Professor Bill Wells, the Principal Investigator on the project, is based in the Department of Human Communication Sciences at the University of Sheffield. He has carried out research on the phonetics of turn-taking and overlapping talk since the early 1980′s, with reference to adult English speakers of different accents and dialects, young children, and children with atypical speech and language development.
Professor Guy Brown is a member of the Speech and Hearing Research Group in the Department of Computer Science, University of Sheffield. His principal research interests are computational hearing and speech technology, with a particular emphasis on auditory-motivated approaches to source segregation.
Dr Emina Kurtić is a postdoctoral researcher at the Department of Computer Science at the University of Sheffield. Her current research is focused on analysis of conversation, and she work on both spoken conversations and written ones typically found in social media. Her particular research interest has been overlapping talk in naturally occurring multi-party conversation, and she hopes that some of the findings will benefit the development of training software for cochlear implant users, which should offer them an opportunity to practice participation in conversational situations where multiple speakers talk simultaneously. Emina also works on information extraction and summarisation of online readers’ comments to newspaper articles, where she is particularly interested in extracting social events from online data.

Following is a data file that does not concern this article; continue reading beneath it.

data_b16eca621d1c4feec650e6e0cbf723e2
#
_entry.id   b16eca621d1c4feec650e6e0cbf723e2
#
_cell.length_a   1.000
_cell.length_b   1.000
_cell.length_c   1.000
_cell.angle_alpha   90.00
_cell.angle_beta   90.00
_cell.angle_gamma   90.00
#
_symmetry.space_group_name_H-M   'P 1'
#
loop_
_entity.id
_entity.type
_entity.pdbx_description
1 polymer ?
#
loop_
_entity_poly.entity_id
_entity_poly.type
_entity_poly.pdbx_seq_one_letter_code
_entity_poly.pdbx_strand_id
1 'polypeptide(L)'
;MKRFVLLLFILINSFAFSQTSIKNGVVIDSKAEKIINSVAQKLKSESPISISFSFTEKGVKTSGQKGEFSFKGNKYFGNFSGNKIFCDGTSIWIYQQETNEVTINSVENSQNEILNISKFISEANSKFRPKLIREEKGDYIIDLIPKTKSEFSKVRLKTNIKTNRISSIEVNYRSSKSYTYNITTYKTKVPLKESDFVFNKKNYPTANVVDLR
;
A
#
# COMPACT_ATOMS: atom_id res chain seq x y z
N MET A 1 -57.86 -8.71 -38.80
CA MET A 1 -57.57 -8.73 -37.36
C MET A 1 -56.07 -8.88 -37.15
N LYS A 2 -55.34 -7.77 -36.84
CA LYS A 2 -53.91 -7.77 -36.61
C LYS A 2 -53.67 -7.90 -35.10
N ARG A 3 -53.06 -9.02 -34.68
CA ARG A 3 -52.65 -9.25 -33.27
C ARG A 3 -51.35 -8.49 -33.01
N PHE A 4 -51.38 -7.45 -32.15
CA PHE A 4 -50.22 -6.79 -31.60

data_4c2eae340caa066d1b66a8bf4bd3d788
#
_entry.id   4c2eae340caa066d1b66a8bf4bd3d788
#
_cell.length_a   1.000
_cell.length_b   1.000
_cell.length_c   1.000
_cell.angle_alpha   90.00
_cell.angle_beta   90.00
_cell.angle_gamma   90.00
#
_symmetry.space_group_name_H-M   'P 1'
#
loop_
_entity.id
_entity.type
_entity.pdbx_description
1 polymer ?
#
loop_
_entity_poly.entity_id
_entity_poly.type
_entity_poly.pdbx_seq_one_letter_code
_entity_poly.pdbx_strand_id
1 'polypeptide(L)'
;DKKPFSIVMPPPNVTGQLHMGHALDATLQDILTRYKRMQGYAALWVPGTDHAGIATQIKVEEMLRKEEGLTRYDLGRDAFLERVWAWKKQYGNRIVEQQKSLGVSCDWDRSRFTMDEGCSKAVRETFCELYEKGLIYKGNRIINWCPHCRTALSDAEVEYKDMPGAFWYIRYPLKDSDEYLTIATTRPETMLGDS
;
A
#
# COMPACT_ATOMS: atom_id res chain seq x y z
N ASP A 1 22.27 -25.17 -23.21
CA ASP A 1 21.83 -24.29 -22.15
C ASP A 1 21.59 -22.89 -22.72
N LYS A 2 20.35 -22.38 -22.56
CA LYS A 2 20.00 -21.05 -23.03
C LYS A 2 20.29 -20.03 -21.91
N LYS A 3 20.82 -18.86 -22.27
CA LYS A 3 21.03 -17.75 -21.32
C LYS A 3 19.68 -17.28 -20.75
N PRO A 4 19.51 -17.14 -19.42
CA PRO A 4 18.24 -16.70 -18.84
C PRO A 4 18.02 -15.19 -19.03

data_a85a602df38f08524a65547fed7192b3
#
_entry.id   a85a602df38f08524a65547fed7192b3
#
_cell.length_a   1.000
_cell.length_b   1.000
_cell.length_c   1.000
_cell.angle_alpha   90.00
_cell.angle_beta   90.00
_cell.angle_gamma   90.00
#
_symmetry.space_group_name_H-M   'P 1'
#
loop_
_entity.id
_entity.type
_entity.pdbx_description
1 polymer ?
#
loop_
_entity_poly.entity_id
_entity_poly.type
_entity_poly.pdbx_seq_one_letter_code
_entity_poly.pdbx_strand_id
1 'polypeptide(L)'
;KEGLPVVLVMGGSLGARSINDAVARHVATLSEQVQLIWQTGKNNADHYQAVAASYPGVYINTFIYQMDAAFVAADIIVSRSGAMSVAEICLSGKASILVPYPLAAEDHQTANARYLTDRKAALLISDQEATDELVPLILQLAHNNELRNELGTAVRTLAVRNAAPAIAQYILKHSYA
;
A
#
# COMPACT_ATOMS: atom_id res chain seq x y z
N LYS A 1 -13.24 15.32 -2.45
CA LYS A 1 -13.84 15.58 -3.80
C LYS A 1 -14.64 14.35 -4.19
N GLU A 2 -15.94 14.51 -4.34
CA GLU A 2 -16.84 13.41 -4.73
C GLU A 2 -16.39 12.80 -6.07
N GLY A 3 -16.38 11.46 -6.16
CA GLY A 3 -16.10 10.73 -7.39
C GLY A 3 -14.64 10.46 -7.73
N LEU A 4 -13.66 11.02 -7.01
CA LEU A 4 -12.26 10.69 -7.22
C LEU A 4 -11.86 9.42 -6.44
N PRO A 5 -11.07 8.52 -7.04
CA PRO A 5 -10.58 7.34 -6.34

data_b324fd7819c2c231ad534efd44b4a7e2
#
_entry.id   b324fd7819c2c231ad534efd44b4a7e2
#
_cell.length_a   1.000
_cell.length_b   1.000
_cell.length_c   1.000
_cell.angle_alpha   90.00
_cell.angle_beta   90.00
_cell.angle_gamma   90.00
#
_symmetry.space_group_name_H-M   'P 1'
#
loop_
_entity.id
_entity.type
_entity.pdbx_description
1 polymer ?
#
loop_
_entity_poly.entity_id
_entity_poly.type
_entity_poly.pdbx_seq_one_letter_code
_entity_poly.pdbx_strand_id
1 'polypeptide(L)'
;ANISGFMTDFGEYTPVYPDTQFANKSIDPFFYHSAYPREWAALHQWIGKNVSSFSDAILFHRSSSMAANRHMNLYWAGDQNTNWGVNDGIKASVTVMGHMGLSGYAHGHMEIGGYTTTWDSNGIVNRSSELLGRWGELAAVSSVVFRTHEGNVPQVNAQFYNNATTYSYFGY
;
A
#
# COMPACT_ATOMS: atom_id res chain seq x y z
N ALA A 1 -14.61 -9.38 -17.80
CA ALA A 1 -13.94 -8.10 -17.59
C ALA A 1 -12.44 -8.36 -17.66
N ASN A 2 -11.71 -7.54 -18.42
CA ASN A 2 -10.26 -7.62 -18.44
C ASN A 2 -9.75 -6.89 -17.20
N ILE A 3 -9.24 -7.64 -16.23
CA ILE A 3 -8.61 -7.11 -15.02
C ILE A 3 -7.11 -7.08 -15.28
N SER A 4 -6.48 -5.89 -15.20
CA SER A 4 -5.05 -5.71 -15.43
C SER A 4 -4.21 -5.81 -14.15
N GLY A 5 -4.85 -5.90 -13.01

Amy Beeston is a member of the Speech and Hearing Research Group in the Department of Computer Science. Her research positions have concerned the development of pedagogical tools, initially for computer-assisted pronunciation training and latterly to meet the challenge of simultaneous talk for cochlear implant users. Her doctoral work combined elements of psychoacoustics and computational modelling, firstly to examine how human listeners compensate for reflected sound in everyday listening environments and, secondly, to develop machine listeners that exploit principles of the human auditory system in order to deal with the reverberation present in real room recordings.
Dr Harriet Crook is a Clinical Scientist based at the Department of Neurotology at the Royal Hallamshire Hospital, Sheffield Teaching Hospitals NHS Trust. Since 2009 she has been Lead Clinical Scientist for Complex Hearing loss and Co-ordinator for the Sheffield Cochlear Implant Service. Dr Crook has worked clinically in Cochlear Implants and complex Adult Auditory Rehabilitation since 2000 Dr Crook has ongoing research interests in auditory processing and music processing for deafened adults and cochlear implant users, particularly auditory stream segregation and modelling processing of emotion and affect within auditory cognition.
Erica Bradley is a part time Speech & Language Therapist working in the Neurotology department at the Royal Hallamshire Hospital in Sheffield. The majority of her work is with individuals who have a profound hearing loss, referred for cochlear implant assessment and rehabilitation. She works as Audit Lead for the Directorate of Professional Services within the Sheffield Teaching Hospitals.
The project is funded by AHRC Follow On Funding grant AH/L009307 between 1/3/2013 and 28/02/2014.